By Abigale Subdhan
Those code-blue emergency poles scattered throughout campus now have a mobile counterpart thanks to Toronto-based start-up Guardly Corp.
The company introduced the security app last Thursday and offers it to 67 universities and colleges across Canada — including Ryerson.
Students can download the free app, called Smart Campus, to their smartphones by providing a campus-registered email address. Once installed, the user has one-touch access to security services from anywhere on campus. The app also allows students to exchange text messages with security, depending on the type of emergency.
The app is available for download on iPhone, Blackberry, Android and Windows 7 smartphones.
Josh Sookman, founder and CEO of Guardly, created the app as a way to develop current campus emergency practices.
“We worked at a university and became familiar with the campus emergency poles. We wanted to fix [their] limitations,” said Sookman.
Tanya Fermin-Poppleton, operations manager of security and emergency services at Ryerson agrees the app will make security more accessible to students.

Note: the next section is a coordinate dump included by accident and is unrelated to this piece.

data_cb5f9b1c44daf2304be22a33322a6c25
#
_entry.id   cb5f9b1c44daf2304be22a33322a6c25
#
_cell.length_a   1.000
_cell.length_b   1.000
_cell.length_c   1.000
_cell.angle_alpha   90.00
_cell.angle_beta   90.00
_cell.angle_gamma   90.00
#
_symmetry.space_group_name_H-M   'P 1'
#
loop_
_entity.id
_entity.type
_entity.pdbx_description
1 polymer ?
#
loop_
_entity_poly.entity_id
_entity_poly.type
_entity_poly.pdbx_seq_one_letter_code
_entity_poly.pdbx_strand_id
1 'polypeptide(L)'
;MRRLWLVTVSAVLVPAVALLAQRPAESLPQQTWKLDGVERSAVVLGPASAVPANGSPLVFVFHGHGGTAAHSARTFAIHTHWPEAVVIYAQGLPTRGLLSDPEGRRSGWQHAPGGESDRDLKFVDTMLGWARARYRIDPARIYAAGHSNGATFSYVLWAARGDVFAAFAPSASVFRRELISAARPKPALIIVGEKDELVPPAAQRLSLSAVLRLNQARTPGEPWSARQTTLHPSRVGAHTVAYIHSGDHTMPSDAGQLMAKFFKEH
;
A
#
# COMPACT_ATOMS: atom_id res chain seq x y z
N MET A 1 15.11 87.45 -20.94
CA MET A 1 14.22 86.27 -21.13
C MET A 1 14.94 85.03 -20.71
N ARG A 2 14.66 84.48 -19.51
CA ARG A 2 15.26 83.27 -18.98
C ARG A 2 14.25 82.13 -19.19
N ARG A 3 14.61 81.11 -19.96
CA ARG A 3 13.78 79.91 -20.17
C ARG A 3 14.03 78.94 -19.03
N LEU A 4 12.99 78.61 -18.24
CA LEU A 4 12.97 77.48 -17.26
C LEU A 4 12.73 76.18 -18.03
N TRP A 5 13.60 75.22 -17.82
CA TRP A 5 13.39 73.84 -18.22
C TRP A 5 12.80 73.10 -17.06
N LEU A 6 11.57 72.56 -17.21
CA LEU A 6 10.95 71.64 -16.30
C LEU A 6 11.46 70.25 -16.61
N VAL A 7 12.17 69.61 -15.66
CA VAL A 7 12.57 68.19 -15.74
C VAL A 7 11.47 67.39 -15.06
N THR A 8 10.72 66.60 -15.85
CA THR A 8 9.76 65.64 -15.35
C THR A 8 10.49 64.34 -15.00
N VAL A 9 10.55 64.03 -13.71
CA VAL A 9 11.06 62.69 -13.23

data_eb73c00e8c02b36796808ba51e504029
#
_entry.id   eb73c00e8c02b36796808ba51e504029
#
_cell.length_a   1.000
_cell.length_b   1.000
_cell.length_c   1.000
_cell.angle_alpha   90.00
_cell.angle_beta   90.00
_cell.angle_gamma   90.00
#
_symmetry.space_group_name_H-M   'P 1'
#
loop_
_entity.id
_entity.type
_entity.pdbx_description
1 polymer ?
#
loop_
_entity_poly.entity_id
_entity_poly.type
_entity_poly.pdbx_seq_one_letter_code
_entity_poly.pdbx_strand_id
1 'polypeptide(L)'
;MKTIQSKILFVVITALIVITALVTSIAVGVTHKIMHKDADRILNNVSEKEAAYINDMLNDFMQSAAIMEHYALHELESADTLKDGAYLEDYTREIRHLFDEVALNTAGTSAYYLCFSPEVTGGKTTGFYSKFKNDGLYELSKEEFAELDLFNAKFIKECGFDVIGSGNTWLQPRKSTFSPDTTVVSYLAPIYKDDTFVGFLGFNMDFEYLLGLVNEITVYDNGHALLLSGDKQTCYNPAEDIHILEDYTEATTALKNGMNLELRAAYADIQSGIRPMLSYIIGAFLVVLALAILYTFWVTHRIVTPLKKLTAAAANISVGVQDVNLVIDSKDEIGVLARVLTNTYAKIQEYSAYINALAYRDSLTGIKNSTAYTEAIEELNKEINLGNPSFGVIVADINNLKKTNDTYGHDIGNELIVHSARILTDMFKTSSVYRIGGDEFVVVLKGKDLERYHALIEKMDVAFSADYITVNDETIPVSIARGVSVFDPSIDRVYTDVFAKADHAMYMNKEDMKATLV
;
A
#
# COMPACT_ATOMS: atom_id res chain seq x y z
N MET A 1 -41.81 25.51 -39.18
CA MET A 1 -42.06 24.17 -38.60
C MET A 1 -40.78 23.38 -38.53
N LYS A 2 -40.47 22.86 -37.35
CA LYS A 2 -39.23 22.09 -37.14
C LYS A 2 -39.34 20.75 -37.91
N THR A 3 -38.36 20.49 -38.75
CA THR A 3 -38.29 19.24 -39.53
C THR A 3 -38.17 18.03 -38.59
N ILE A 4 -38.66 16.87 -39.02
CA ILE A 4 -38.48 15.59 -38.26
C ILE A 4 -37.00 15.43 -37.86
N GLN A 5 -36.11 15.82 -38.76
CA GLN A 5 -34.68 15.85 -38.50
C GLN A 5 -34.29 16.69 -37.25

“It narrows it down for students so they don’t have to know where their nearest [security] phone or blue phone is,” said Fermin-Poppleton.
Smart Campus works both on-campus and off but if you’re off-campus, the app does not contact campus security. Instead, a GPS device tracks your location and gives you the option to contact up to 15 people in a pre-established list of emergency contacts or to call 9-1-1.
Second-year computer science student, Elvis Tran, said he’s interested in downloading the app; however he still has some concerns.
“I see [this app] as being misused. People still pocket-dial and because its one-touch, there will be lots of accidental calls,” said Tran.
The problem, according to Sookman, will be solved with Guardly’s 10-second countdown that vibrates every second to notify the student in case they have misdialed.
“The biggest challenge will be reaching students and making sure they are aware of it,” he said.
That is why Guardly has created a program within campuses across the country that not only promotes the app, but promotes ending violence on Canadian campuses. The Campus Hero Campaign (https://www.guardly.com/campushero) allows students who download the app, to work together to create awareness about campus safety.
Ryerson students can get involved with this campus’s initiative by going to Guardly’s website.
Sarah Serajelahi, fifth-year sociology student, agrees the app is an appropriate step to take to enhance security measures at Ryerson.
“When I stay late to study, the buildings are so quiet to walk through,” said Serajelahi.
“I’d feel a little safer if I used [this app].”
This new security option available to students comes in light of an alleged sexual assault and abduction of a 27-year-old woman three weeks ago. The Ryerson campus was under security watch alerts after the woman was forced into a black mini-van by six males at Yonge and Gerrard Streets.